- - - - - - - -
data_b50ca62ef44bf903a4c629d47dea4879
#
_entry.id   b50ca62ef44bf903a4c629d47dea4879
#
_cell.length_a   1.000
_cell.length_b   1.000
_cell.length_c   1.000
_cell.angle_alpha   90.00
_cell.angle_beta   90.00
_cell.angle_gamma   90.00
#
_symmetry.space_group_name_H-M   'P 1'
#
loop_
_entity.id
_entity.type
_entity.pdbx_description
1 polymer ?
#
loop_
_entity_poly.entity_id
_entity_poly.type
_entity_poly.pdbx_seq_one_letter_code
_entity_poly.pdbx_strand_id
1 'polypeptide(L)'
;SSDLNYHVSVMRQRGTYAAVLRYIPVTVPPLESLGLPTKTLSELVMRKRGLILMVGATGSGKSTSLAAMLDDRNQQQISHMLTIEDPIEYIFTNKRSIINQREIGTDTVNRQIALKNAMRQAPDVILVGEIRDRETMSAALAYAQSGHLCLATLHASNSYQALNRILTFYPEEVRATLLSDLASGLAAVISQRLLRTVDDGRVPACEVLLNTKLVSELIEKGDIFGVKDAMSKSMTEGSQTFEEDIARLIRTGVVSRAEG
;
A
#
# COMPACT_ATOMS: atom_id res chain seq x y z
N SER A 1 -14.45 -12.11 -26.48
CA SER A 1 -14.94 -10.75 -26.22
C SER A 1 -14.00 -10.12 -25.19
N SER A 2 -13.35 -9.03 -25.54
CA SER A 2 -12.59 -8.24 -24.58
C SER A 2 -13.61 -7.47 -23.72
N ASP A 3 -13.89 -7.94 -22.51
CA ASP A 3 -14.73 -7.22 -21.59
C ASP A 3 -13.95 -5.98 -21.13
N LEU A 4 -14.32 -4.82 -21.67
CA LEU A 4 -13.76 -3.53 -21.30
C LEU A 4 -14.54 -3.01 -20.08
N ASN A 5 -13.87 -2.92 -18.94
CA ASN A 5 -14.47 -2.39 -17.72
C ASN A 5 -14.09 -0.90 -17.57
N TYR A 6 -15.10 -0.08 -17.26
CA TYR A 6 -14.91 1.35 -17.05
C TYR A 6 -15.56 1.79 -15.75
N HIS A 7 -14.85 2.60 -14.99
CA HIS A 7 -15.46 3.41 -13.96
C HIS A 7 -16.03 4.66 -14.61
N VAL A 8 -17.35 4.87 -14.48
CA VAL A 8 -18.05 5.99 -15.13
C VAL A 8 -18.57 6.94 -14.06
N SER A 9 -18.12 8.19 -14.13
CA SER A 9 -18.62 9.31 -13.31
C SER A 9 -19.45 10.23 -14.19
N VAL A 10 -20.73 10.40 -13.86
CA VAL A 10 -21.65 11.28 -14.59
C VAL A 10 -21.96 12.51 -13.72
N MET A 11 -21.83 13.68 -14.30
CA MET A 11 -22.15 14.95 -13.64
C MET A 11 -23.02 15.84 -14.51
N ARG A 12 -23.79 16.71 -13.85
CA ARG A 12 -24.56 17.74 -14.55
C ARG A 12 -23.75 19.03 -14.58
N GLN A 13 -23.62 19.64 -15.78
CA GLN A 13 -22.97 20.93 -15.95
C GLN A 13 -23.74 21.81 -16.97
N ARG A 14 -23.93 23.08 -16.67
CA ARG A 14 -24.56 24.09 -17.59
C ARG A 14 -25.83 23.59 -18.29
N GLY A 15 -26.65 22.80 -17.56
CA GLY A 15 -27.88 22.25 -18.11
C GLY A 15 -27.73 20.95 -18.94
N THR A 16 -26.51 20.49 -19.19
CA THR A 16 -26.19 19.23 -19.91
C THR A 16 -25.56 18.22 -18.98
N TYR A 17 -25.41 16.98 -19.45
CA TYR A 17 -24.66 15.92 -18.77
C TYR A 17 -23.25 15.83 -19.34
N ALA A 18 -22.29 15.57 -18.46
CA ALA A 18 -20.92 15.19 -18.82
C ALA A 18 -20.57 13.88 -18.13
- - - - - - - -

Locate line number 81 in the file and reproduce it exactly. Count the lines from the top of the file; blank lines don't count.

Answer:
C TYR A 17 -23.25 15.83 -19.34